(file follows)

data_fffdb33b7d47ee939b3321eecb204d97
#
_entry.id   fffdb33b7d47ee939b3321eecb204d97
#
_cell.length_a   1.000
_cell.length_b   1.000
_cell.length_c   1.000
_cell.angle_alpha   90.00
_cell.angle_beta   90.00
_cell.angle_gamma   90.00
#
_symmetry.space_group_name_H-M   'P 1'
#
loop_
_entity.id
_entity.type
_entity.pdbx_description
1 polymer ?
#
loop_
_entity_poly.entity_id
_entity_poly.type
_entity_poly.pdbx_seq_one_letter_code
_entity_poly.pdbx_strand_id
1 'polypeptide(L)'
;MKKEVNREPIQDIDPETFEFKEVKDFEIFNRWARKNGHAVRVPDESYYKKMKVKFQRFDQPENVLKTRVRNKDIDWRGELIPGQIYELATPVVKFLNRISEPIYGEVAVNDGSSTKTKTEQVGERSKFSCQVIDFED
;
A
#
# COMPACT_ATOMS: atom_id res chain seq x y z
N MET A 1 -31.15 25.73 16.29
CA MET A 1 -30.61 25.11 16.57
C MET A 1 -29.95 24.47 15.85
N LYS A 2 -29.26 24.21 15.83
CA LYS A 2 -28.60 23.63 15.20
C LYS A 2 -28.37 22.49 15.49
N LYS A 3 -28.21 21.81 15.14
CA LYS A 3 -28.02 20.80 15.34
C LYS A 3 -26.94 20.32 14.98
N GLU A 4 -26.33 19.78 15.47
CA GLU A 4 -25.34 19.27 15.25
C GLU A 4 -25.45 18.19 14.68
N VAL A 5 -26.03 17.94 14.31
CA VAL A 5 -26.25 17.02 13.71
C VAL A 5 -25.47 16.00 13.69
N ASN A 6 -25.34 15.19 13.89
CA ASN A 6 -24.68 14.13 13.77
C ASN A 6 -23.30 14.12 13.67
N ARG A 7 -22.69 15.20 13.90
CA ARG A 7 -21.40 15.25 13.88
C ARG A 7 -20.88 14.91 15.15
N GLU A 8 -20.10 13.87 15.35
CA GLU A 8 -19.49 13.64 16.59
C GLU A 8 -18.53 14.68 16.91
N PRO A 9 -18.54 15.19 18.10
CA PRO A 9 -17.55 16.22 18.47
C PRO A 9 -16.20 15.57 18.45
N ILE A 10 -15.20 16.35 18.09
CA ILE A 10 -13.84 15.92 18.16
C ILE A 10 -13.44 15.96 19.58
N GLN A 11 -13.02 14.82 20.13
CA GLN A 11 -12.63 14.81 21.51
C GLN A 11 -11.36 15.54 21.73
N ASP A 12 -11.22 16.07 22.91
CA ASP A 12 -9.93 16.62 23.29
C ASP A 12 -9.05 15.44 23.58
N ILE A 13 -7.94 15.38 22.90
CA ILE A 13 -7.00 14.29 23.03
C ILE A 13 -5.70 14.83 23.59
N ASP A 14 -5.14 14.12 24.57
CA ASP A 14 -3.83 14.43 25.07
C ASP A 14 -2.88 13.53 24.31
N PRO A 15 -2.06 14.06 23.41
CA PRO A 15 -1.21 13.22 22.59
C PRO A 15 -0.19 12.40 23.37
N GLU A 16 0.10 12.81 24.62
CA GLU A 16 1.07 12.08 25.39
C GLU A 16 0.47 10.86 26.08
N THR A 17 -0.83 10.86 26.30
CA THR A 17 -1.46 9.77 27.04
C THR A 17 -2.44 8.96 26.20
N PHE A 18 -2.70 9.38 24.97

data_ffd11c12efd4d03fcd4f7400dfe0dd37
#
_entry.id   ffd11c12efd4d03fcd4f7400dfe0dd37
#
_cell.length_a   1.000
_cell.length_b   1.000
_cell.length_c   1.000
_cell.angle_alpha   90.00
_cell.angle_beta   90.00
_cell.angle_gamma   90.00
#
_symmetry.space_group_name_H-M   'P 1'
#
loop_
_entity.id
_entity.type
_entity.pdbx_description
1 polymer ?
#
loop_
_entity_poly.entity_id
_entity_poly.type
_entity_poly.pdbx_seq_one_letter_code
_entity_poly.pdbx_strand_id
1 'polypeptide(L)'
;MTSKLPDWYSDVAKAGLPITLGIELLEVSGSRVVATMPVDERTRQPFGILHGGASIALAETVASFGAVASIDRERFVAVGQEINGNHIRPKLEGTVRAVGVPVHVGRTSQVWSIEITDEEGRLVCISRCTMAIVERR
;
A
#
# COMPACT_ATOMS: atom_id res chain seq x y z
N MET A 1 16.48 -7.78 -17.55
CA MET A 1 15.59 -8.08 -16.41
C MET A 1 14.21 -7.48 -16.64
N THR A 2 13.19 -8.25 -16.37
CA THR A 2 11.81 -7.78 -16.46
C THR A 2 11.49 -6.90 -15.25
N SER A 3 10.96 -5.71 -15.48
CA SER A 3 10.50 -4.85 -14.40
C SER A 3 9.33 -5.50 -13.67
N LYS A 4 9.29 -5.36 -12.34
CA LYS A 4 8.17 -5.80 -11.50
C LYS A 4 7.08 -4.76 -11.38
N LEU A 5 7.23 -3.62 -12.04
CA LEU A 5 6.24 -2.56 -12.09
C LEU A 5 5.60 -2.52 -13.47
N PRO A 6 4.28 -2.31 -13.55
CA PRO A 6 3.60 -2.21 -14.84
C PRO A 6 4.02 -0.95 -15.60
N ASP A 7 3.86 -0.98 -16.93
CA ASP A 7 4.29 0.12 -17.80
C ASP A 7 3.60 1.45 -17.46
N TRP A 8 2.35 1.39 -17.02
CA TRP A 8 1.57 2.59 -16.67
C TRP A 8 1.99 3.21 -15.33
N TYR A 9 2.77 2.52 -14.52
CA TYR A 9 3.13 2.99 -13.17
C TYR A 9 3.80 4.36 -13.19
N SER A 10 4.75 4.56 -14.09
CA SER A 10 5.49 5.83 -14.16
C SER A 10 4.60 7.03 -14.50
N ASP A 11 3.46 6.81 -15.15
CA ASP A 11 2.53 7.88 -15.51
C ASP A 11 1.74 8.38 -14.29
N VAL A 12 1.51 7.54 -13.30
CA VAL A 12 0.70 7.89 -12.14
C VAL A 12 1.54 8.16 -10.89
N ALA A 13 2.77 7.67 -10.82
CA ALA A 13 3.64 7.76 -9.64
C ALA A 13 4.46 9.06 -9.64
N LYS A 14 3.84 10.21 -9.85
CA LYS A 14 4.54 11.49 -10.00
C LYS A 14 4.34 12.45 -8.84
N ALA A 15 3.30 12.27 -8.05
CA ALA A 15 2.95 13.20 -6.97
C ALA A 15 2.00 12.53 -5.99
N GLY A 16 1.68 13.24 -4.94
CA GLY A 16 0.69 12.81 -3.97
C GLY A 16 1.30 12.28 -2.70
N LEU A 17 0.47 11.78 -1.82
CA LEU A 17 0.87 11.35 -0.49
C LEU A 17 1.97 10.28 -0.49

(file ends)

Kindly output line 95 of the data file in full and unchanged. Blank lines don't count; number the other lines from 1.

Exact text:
#